As I was sitting on the floor of the hospital I was acutely aware of the cold hard floor against the back of my legs. While I watched nurses running in between rooms and I realized that life and death are such close friends in this place. The sadness of the room I was avoiding was punctuated every so often with laughter of the other rooms. A bed wheeled down the hallway and picked up the girl in the room across from me, she was having a minor surgery and it was no big deal.
But for those of us who were waiting outside of 425, it was a big deal.
It’s a big deal because we were watching my best friend’s grandmother as her life was slipping away. Actually, we were waiting for it. Ironically enough, we were praying for it.
As I was sitting there, I flashed back to 6 years ago as I stood in the ICU with my brand-new husband of 12 hours while we watched life slip away from his childhood best friend. The beeping of the monitors that were breathing and beating for him, the hushed voices, the tear-stained faces of the friends and family he was leaving in that hospital room was almost too much for any of us to handle. I will never forget sitting in that waiting room later that day and watching the nurse bring out a plastic bag of the clothes and shoes he was wearing before he found himself in a coma in the bed down the hall. The finality of it punctuated by the ordinariness of clothes in a bag. His shoes, scuffed and stained, his clothes cut down the middle when the paramedics came and tried to resuscitate, the gold cross necklace he wore tangled up and visible from the outside of the bag.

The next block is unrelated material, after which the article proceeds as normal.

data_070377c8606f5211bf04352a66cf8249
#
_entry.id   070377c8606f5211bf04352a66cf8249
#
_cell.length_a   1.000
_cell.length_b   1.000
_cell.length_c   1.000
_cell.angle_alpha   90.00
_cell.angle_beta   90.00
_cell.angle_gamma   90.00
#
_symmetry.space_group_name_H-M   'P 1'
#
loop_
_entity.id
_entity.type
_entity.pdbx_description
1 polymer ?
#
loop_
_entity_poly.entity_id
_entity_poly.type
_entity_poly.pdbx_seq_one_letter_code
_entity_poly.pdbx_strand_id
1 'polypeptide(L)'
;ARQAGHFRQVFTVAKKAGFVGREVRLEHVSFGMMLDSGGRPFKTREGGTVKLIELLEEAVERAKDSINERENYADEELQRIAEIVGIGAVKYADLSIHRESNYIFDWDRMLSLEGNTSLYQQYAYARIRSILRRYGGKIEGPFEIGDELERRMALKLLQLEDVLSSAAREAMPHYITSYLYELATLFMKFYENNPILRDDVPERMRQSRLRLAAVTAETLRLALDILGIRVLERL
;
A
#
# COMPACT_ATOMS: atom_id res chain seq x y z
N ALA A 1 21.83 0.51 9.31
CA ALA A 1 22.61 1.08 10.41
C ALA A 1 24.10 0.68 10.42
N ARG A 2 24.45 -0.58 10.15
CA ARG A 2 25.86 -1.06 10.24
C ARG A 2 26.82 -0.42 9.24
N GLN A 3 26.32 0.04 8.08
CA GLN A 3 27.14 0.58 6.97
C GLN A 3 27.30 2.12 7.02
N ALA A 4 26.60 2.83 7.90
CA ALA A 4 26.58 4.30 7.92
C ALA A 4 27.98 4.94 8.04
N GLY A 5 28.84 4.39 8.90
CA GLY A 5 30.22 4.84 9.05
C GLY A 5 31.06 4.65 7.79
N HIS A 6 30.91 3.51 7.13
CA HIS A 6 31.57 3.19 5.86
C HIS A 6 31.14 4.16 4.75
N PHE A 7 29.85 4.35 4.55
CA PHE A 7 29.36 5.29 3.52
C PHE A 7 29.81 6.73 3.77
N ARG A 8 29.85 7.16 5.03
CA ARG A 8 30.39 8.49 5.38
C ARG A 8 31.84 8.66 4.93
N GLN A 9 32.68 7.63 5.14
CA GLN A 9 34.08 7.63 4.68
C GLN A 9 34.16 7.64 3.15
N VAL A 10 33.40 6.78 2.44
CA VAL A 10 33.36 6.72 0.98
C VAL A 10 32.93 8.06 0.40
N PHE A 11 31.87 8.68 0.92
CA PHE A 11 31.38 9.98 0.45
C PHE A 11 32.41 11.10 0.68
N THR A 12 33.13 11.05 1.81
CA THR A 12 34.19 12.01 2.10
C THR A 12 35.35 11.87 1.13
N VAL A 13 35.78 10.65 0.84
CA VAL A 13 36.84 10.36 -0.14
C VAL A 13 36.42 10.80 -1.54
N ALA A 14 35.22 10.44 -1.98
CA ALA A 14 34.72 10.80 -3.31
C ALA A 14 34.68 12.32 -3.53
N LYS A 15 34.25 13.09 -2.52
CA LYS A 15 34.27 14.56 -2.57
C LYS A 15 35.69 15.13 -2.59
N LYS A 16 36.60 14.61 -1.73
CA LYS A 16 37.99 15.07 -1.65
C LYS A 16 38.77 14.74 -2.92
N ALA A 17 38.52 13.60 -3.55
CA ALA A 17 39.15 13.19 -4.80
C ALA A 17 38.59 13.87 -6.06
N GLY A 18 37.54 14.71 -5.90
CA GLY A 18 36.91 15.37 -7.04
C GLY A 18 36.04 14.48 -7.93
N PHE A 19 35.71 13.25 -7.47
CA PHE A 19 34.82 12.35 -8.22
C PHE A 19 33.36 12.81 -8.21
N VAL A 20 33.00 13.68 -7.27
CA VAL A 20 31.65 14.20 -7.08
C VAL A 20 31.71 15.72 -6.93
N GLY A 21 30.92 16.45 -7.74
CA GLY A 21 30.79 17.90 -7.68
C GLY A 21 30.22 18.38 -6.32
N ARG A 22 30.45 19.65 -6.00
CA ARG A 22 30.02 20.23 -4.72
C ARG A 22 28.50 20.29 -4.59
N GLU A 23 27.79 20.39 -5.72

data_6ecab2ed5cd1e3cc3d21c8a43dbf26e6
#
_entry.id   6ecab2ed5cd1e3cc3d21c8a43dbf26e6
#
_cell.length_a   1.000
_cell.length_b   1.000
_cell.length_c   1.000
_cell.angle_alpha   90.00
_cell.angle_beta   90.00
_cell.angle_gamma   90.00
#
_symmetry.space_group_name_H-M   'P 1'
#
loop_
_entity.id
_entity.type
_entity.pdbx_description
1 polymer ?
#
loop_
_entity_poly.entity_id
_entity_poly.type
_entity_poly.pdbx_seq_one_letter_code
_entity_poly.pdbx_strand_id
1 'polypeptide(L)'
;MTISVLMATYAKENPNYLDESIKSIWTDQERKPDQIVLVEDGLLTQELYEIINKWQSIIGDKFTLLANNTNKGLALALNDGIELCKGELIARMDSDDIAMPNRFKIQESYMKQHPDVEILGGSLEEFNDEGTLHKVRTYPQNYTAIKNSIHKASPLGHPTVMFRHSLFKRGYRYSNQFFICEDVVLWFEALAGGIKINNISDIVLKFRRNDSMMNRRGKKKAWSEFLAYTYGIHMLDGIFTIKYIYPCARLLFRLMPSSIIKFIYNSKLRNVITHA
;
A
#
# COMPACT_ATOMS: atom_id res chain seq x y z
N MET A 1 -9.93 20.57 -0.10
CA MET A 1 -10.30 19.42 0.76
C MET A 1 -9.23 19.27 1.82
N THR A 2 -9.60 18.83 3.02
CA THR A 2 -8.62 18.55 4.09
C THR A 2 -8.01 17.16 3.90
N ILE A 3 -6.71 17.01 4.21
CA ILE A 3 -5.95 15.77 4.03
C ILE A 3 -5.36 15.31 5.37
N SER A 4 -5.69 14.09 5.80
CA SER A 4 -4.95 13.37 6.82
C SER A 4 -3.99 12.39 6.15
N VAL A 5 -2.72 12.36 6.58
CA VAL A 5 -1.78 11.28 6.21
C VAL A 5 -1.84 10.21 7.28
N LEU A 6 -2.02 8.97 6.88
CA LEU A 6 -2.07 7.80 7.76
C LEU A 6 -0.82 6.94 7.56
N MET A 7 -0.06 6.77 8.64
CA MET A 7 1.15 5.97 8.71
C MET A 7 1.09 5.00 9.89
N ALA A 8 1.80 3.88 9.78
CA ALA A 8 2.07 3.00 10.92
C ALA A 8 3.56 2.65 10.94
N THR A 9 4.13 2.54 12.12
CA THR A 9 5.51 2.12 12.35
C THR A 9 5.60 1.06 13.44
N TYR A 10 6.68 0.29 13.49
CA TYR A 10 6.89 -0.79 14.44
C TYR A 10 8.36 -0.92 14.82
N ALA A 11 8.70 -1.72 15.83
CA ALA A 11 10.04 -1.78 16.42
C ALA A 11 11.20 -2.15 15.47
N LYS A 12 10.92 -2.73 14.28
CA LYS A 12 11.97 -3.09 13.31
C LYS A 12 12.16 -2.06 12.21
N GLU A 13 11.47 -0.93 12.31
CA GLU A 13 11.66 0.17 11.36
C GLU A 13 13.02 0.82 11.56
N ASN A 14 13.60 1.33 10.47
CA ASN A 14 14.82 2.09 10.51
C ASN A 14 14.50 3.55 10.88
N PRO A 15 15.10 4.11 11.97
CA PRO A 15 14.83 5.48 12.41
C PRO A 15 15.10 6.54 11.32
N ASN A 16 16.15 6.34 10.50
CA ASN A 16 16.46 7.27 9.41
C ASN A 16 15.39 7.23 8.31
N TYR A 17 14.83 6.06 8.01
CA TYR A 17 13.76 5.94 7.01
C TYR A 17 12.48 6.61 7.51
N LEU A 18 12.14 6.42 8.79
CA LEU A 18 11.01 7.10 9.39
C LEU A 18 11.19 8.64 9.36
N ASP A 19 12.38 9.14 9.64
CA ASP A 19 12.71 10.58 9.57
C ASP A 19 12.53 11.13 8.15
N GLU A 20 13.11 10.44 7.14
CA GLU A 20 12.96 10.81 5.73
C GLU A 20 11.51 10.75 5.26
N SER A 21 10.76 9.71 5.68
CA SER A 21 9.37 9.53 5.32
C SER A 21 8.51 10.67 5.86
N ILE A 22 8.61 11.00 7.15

The difference between these two stories is that one was surrounded by those who believed in a life after death and the other was surrounded by a mixture of those who did and didn’t believe in that.
For this world is not our permanent home; we are looking forward to a home yet to come. Hebrews 13:14 (NLT)
While I watched my best friend’s professional work as a doctor and her personal life of losing her grandmother collide, I was reminded of this verse. As she said all the things that you say to your grandma when you realize she’s dying, I couldn’t help but think of how incredibly painful it must be for those who believe that the end of life is the end of it all. For my friend’s grandmother, when her eyes opened again she would see Jesus and the place that He has prepared for her. It’s seems odd to rejoice in the fact that she’s gone but for those of us who know Christ, it makes sense. There’s peace in knowing that we will see her again soon when we take our place that has been prepared for us in heaven, too.
I need for my son to know that this world is not our home. That we were not meant to chase success by the world’s standards at the sake of our own souls and relationship with Jesus. I want for him to grow up knowing that we never really say goodbye to those in whom Jesus dwells. For as sad as it is to watch someone as life slips away, we have to remember that as final breaths are taken on this earth, first breaths are taken in heaven. It doesn’t make it hurt less when it happens but at least there’s hope to cling to until the pain dulls and the heaviness of heart lightens.
My heart hurts for my friend but my soul rejoices for her grandmother who is finally home.